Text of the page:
Against Memphis, Shakur Juiston had 17 points and 10 rebounds. A 6-7 redshirt senior transfer, the double-double was nothing new for the Newark, New Jersey, native. In 2017-18, Juiston had 15 double-doubles while playing 33 games for UNLV. He played only eight games a year ago before a knee injury forced him to use a redshirt year.
The Ducks got a scare in the first half, when another of their newcomers, guard Chris Duarte, had to be helped off the court with a leg injury in the first half. It was the best news of the night for Oregon that the injury was only a bruised knee. He started in the next game, Sunday's defense-driven 67-47 win over Texas-Arlington that pushed the Ducks to 4-0.
Duarte, a native of the Dominican Republic, was the national junior college player of the year last season. The 6-6 guard looks like a competitor whose athleticism helps the Ducks at both ends of the court.
Hardaway noted after the game that the Ducks' experience was the difference, and it figures to make a difference for the talented UO freshmen who are part of what was a dubbed top-five recruiting class. Three of them played against Memphis, and the game was especially meaningful for Chandler Lawson.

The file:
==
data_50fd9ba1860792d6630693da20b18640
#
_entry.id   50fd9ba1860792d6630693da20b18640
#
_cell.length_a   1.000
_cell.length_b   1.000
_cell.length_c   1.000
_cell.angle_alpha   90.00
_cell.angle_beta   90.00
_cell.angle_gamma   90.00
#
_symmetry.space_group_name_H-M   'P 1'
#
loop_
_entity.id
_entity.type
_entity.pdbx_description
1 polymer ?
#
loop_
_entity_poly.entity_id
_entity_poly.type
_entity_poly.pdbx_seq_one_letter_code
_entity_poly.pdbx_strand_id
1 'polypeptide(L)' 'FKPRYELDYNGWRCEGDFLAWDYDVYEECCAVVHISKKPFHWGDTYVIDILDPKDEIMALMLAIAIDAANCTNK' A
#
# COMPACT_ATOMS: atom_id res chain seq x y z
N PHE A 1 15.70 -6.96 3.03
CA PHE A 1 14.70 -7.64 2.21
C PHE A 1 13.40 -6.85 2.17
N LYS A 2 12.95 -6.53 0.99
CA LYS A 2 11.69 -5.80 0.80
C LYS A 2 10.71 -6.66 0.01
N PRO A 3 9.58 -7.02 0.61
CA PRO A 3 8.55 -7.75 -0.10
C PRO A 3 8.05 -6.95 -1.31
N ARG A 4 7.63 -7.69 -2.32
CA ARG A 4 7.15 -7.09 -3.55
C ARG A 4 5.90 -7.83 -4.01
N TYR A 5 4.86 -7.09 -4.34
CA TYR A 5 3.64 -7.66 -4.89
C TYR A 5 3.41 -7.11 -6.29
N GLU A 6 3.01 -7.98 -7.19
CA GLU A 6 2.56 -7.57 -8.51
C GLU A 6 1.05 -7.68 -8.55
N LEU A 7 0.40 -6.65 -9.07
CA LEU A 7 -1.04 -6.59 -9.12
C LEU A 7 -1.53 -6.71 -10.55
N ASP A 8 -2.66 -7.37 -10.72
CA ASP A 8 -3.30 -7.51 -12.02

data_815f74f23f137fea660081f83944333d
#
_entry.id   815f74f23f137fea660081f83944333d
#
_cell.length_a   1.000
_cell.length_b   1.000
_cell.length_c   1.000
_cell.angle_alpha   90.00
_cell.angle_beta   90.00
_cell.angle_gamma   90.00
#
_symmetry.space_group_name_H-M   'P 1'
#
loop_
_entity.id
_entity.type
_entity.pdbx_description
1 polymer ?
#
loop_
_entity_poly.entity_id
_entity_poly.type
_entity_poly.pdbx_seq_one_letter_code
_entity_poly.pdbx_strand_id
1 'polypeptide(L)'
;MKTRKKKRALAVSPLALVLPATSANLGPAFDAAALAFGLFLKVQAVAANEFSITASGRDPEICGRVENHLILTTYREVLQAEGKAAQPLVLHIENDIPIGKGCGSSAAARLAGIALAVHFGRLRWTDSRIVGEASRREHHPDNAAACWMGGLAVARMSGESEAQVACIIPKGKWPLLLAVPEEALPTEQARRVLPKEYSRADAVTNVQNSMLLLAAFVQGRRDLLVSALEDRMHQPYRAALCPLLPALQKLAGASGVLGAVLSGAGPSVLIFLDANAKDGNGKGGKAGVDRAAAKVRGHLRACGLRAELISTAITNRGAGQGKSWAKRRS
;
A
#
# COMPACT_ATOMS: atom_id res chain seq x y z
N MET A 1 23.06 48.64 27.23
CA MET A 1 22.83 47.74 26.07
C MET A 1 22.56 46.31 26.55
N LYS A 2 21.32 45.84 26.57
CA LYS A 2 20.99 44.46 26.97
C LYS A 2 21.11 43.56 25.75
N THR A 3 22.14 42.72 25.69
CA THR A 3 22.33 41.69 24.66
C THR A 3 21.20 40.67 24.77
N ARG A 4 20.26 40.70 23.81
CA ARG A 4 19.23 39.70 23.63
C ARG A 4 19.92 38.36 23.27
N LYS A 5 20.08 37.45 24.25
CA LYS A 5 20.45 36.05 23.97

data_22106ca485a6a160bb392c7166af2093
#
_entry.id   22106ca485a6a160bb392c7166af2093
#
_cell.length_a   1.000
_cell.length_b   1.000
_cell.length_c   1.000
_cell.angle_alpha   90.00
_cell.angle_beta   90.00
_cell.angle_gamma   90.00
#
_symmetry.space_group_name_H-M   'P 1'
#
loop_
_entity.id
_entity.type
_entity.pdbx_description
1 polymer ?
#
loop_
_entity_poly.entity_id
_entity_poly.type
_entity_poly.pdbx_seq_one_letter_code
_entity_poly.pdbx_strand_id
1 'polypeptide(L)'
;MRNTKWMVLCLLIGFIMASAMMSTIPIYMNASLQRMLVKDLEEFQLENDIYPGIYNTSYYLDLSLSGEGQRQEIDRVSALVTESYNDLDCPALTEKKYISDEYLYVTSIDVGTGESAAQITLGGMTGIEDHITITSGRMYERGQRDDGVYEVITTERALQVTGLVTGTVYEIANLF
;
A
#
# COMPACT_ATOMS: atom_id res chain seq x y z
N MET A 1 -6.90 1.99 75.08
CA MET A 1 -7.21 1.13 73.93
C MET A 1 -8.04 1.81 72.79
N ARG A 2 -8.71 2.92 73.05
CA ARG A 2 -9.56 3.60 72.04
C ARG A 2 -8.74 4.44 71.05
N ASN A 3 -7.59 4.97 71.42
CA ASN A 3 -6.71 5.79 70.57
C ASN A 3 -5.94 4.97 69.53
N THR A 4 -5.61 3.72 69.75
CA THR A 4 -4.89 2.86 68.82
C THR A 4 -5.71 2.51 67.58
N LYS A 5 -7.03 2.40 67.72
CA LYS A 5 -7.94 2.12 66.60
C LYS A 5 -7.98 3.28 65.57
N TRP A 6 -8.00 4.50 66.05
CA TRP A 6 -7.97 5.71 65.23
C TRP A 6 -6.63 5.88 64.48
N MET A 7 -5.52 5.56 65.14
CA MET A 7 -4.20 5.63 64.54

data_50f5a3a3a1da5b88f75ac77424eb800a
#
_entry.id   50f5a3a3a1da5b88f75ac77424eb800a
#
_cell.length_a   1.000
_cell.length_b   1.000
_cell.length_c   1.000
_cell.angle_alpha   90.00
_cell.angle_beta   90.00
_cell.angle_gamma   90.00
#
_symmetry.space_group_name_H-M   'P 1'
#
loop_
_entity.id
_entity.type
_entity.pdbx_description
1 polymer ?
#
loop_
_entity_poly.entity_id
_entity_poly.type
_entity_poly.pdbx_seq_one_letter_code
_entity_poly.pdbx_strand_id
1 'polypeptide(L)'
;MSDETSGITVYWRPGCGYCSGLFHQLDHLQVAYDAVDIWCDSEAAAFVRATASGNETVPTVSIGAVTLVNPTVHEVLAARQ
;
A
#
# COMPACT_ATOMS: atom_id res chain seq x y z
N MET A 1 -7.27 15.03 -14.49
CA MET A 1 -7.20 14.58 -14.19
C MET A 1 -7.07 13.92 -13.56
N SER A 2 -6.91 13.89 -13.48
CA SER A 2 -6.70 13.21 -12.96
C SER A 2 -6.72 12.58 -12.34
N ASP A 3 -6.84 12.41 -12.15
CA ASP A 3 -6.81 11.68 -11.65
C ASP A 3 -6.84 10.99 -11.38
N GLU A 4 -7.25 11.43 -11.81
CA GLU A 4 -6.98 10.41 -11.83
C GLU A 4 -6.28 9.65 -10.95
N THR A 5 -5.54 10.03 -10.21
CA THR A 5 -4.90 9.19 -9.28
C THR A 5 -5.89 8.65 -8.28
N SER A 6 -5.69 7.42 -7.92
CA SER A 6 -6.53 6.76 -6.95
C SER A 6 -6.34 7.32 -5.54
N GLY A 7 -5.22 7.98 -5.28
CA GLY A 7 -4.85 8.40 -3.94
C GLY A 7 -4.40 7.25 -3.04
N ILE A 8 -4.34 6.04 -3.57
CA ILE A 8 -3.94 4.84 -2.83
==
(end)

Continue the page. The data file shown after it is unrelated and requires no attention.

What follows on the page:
A 6-8 forward, Lawson is a four-star recruit from Memphis who grew up playing with several members of the Tigers' ballyhooed freshman class. He contributed eight points and four rebounds against his hometown team.
"Fun playing against some of my teammates and some of my friends from back home," Lawson said, "because now I've got bragging rights."
The other freshmen who have seen action early in the season are Addison Patterson and C.J. Walker. Both have battled foul trouble in early games but are expected to be contributors. Patterson, a 6-6 guard from the Toronto area who reclassified from the class of 2020, was a four-star recruit. Walker, a 6-8 forward, was a five-star recruit from Sanford, Florida.
Ducks coach Dana Altman said he leaned on his most experienced players against Memphis but expects those freshmen to be significant contributors this season.
"As the season goes on and they get more comfortable, their talent will come through." Altman said.
The fourth freshman who could be a difference maker for the Ducks won't be eligible until mid-December because of a delay in NCAA paperwork.